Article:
Those inequalities have long persisted in developing markets – yet the pandemic is deepening them, according to the United Nations1. As in the rest of the world, governments in these countries are broadly in the process of minimising damage to their economies and societies. For many, the immediate policy reaction is to protect the hardest-hit workers2.
Plugging infrastructure gaps has helped developing countries create local employment and reduce poverty. It has also enabled these markets with the physical connectivity to stimulate trade beyond borders. Broadly speaking, McKinsey estimates that every dollar invested in infrastructure can boost GDP by 20 cents in the long run, creating a socioeconomic return rate of 20 per cent3 through job creation and increased trade.
The pitfall is that these opportunities tend to disappear as soon as the infrastructure projects are finished. While more needs to be done to create a robust framework for education and longer-term job stability in developing markets, considerable progress is being made and the foundations for long-term prosperity are being laid.
Investing in education is the foundation of investing in talent – and this is reflected in the focus on formal education in developing markets in recent years. Equipping local labour forces with the skills needed to work on everything from transport to energy to agricultural projects results in job creation for locals in developing countries.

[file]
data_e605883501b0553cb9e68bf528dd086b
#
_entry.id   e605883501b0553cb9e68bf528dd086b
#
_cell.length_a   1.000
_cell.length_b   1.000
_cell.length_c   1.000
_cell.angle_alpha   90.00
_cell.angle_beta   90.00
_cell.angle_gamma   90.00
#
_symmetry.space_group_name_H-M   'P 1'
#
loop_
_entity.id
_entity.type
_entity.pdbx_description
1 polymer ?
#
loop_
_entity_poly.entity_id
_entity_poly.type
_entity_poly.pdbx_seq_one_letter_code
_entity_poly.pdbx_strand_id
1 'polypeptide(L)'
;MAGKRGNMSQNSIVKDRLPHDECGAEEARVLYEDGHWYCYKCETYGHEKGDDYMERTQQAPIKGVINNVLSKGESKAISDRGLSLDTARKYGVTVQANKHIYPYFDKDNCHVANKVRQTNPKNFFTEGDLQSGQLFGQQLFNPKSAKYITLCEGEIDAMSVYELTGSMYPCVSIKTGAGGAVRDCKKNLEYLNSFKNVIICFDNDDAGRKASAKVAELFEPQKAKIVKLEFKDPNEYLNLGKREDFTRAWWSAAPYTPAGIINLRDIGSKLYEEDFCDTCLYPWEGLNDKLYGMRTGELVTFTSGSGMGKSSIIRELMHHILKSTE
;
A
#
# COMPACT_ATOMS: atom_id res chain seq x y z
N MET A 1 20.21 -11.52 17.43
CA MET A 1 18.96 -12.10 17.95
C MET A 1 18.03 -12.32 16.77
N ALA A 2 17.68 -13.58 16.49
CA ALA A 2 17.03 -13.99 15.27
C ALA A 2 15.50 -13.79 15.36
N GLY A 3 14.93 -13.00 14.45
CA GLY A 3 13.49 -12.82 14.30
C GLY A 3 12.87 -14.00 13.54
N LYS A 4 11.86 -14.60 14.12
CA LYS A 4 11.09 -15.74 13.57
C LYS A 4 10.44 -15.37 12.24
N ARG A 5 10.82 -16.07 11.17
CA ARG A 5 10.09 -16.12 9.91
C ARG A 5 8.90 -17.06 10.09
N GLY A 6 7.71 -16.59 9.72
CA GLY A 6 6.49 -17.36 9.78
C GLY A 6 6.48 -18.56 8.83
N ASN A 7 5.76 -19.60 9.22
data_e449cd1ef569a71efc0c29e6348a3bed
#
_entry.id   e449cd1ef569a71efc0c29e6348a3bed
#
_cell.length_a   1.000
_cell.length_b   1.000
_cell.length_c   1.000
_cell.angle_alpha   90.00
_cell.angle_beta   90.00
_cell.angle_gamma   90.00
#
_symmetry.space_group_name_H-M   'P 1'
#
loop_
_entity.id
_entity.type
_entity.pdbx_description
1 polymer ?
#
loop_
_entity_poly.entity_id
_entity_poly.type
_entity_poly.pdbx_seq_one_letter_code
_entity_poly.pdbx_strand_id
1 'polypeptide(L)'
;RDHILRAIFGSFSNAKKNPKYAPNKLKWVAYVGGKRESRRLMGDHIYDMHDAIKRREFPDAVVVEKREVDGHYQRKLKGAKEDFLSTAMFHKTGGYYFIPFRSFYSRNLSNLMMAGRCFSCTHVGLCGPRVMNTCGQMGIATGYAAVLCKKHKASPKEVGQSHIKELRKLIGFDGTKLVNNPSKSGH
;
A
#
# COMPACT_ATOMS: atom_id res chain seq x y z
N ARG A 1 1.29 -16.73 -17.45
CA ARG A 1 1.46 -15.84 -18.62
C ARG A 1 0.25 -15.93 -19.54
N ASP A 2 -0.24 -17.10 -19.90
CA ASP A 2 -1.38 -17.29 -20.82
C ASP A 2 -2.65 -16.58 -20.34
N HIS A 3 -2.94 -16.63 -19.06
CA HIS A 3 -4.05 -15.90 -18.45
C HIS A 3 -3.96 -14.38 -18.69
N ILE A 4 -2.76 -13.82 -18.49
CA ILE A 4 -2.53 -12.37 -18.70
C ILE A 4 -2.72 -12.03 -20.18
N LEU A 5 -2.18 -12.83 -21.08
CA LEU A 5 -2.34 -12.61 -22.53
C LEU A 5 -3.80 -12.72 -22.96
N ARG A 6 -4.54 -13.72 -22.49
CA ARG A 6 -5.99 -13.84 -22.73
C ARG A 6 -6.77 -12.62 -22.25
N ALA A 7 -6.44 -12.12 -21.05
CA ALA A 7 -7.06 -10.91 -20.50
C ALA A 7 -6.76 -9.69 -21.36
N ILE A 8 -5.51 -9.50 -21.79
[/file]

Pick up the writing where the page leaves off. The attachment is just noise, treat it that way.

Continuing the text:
Technical and Vocational Education and Training (TVET) programmes have been established across Africa and East Asia, many of them in collaboration with the World Bank and the International Labour Organization (ILO). These programmes aim to “develop specialised and market-relevant technician training in transport, energy, agro-processing, manufacturing and ICT4.”
The establishment of the TVET programme in Kenya, for instance, is a critical part of the country’s strategy to build a modern vocational skills-training system. Professional skills training is now being conducted at 134 colleges and universities around the country. Meanwhile, the ILO-led Skills for Prosperity in Southeast Asia programme promises to improve the quality and relevance of TVET and skills development systems across the region. In Indonesia, for instance, the programme is helping people develop skills around sea transportation, port operations, ship building and repair, and marine tourism. In turn, this could enable Indonesia to realise the full potential of its maritime sector5.
Meanwhile, the ILO-led Skills for Prosperity in Southeast Asia programme promises to improve the quality and relevance of TVET and skills development systems across the region. In Indonesia, for instance, the programme is helping people develop skills around sea transportation, port operations, ship building and repair, and marine tourism. In turn, this could enable Indonesia to realise the full potential of its maritime sector5.
The COVID challenge
For all of their promise, Covid-19 exposed some of the limitations that plague TVETs. The pandemic caused the largest-ever disruption to the global education system. By mid-April, that affected 96 per cent of students across primary schools, universities, adult education programmes and TVETs6. Those in developing markets with less robust ICT infrastructure suffered the most.
A survey in mid-April showed that 90 per cent of TVETs across 63 countries were completely closed7. Measures to curtail the pandemic disrupted class, laboratory and work-based training as well as certifying exams. Yet, many closures were temporary. In some parts of Indonesia, Malaysia, El Salvador and Egypt, which have the necessary ICT infrastructure, closures were partial as the programmes adopted distance learning platforms.